I waited for a blustery spring day to visit Vietnam Bakery, Portland’s newest Vietnamese restaurant, because there’s nothing like a big bowl of pho to take away the chill.

The bakery is located across from the Union Station Plaza Shopping Center, just a couple of doors down from Kim’s Sandwich & Cafe, which is known for its banh mi. The bright orange and yellow walls are accented with glass chandeliers that look a little out of place. There are four tables for four, and two tables for two, all outfitted with a basket of silverware and chopsticks, and hot and hoisin sauces in squeeze bottles.

A giant menu hangs on the wall behind the counter and the glass bakery case filled with Vietnamese baked goods. Individual menus were scarce because, the woman who served me explained, people (read: obsessed foodies) kept taking them, which was very frustrating for her because she hasn’t had a chance to have more printed. After I ordered, she allowed me to keep the menu to look at until another customer walked in, then it was snatched away.

Vietnam Bakery is much more than just a bakery. The menu has a decent selection of inexpensive appetizers such as spring rolls ($3 for two), chicken wings ($3.99 for four) and a selection of Vietnamese steamed sweet rice rolls. There’s a selection of rice vermicelli dishes with your choice of sliced pork, sliced beef and shredded pork skin (some include egg roll) for $6.95. There are rice plates with chicken, roast duck, pork belly and spare ribs for $7.25 to $7.95, and bowls of Vietnamese pork noodle soup prepared in a variety of ways for $6.95.

But I was here for the pho, Vietnamese rice noodles served with sliced beef, meatballs or both floating in hot broth ($6.95). I chose the Pho Dac Biet, the combination that included both beef and meatballs as well as slow-cooked tendon for just a dollar more. If you don’t want the tendon in the combo, my server explained, they’ll just add some extra meat to your bowl.

It didn’t take long for my bowl to come out, along with the traditional selection of garnishes on a small plate. Here, the garnishes were lime, bean sprouts, Thai basil and some sliced hot peppers. First I squeezed in a little lime, then added a little hoisin sauce before throwing in some sprouts, basil and peppers. It didn’t take long for the steaming broth to take the chill off the day.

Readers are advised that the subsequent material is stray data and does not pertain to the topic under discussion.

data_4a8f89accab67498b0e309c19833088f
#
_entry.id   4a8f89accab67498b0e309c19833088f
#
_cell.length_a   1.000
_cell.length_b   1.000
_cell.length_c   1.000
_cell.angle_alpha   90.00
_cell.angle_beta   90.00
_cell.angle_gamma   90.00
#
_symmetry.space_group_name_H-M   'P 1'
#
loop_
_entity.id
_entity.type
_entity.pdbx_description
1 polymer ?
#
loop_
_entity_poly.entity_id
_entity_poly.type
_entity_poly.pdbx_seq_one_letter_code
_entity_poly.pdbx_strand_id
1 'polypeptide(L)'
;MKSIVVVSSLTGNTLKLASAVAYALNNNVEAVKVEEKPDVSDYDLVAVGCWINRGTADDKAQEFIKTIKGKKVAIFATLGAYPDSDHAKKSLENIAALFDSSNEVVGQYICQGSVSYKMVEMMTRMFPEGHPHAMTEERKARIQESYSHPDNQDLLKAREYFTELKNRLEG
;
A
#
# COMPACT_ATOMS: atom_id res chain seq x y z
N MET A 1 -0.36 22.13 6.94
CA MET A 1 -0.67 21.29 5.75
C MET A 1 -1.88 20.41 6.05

The pho was good, though not the best I’ve had in Portland. I wasn’t able to finish the whole bowl because, well, pho always comes in ridiculously large servings that are hard to finish at lunchtime unless you start with a big appetite.

I was curious about the sweets behind the counter and decided to buy a couple to take home for later. There was a selection of sweet buns and sponge cake rolls filled with either strawberry or pineapple jam. A large tray of Banh Cam, Vietnamese sesame balls, had just been made that morning. I chose the sponge cake with pineapple, a fairly large roll that cost $3, and the sesame balls, which cost 2 for $1.50. The sponge cake was soft and not too sweet. I was expecting the filling to be ultra sweet, but it wasn’t heavy on the sugar and just tasted like finely chopped pineapple.

I’d like to watch them make the sesame balls sometime. They are perfectly round, and every last sesame seed appears to be in just the right place. Bite into them, and the outer shell is lightly sweet and softly chewy. Inside is another ball made of mung beans; the texture reminded me of powdered sugar when it’s been mixed with something else.

Vietnam Bakery also serves an interesting selection of smoothies for $3.50 each, and I’d like to go back and try some of these. There’s an avocado milk shake, a carrot milk shake, a smoothie made with red bean and coconut, and a green bean smoothie with coconut.

If you like Vietnamese food you should give this place a try.

Staff Writer Meredith Goad can be contacted at 791-6332 or at:

[email protected]

Twitter: MeredithGoad


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